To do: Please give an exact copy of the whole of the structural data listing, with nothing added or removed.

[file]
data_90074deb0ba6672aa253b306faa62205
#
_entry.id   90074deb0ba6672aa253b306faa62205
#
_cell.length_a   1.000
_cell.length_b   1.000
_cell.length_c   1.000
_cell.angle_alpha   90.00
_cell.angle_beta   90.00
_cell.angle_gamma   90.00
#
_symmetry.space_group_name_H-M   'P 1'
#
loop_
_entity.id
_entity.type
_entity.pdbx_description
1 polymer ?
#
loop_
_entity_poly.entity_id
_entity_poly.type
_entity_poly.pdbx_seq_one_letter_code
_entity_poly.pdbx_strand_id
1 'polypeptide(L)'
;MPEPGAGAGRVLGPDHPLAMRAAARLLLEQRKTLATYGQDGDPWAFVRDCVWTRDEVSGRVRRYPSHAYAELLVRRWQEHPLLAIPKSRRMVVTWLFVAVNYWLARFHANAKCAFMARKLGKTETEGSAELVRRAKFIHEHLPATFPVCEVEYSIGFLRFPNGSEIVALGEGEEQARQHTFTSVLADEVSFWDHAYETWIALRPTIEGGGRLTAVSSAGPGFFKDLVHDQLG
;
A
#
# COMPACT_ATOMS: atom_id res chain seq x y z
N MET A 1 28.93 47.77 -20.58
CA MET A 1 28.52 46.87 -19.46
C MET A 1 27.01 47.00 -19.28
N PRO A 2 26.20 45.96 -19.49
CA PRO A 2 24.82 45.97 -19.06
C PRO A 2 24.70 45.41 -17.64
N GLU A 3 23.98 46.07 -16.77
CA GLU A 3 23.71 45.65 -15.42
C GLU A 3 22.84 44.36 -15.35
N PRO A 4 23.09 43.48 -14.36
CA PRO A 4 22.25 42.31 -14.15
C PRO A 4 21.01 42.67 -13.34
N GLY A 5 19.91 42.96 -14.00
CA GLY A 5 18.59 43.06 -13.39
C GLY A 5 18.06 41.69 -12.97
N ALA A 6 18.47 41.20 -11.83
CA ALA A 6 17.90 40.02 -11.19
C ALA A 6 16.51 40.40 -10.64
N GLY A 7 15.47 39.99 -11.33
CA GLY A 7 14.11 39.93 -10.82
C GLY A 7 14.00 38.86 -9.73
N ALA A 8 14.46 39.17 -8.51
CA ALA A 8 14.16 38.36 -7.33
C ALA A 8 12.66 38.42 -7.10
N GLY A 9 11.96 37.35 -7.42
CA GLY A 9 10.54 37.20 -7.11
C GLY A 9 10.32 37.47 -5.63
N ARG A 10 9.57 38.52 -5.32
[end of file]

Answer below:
data_90074deb0ba6672aa253b306faa62205
#
_entry.id   90074deb0ba6672aa253b306faa62205
#
_cell.length_a   1.000
_cell.length_b   1.000
_cell.length_c   1.000
_cell.angle_alpha   90.00
_cell.angle_beta   90.00
_cell.angle_gamma   90.00
#
_symmetry.space_group_name_H-M   'P 1'
#
loop_
_entity.id
_entity.type
_entity.pdbx_description
1 polymer ?
#
loop_
_entity_poly.entity_id
_entity_poly.type
_entity_poly.pdbx_seq_one_letter_code
_entity_poly.pdbx_strand_id
1 'polypeptide(L)'
;MPEPGAGAGRVLGPDHPLAMRAAARLLLEQRKTLATYGQDGDPWAFVRDCVWTRDEVSGRVRRYPSHAYAELLVRRWQEHPLLAIPKSRRMVVTWLFVAVNYWLARFHANAKCAFMARKLGKTETEGSAELVRRAKFIHEHLPATFPVCEVEYSIGFLRFPNGSEIVALGEGEEQARQHTFTSVLADEVSFWDHAYETWIALRPTIEGGGRLTAVSSAGPGFFKDLVHDQLG
;
A
#
# COMPACT_ATOMS: atom_id res chain seq x y z
N MET A 1 28.93 47.77 -20.58
CA MET A 1 28.52 46.87 -19.46
C MET A 1 27.01 47.00 -19.28
N PRO A 2 26.20 45.96 -19.49
CA PRO A 2 24.82 45.97 -19.06
C PRO A 2 24.70 45.41 -17.64
N GLU A 3 23.98 46.07 -16.77
CA GLU A 3 23.71 45.65 -15.42
C GLU A 3 22.84 44.36 -15.35
N PRO A 4 23.09 43.48 -14.36
CA PRO A 4 22.25 42.31 -14.15
C PRO A 4 21.01 42.67 -13.34
N GLY A 5 19.91 42.96 -14.00
CA GLY A 5 18.59 43.06 -13.39
C GLY A 5 18.06 41.69 -12.97
N ALA A 6 18.47 41.20 -11.83
CA ALA A 6 17.90 40.02 -11.19
C ALA A 6 16.51 40.40 -10.64
N GLY A 7 15.47 39.99 -11.33
CA GLY A 7 14.11 39.93 -10.82
C GLY A 7 14.00 38.86 -9.73
N ALA A 8 14.46 39.17 -8.51
CA ALA A 8 14.16 38.36 -7.33
C ALA A 8 12.66 38.42 -7.10
N GLY A 9 11.96 37.35 -7.42
CA GLY A 9 10.54 37.20 -7.11
C GLY A 9 10.32 37.47 -5.63
N ARG A 10 9.57 38.52 -5.32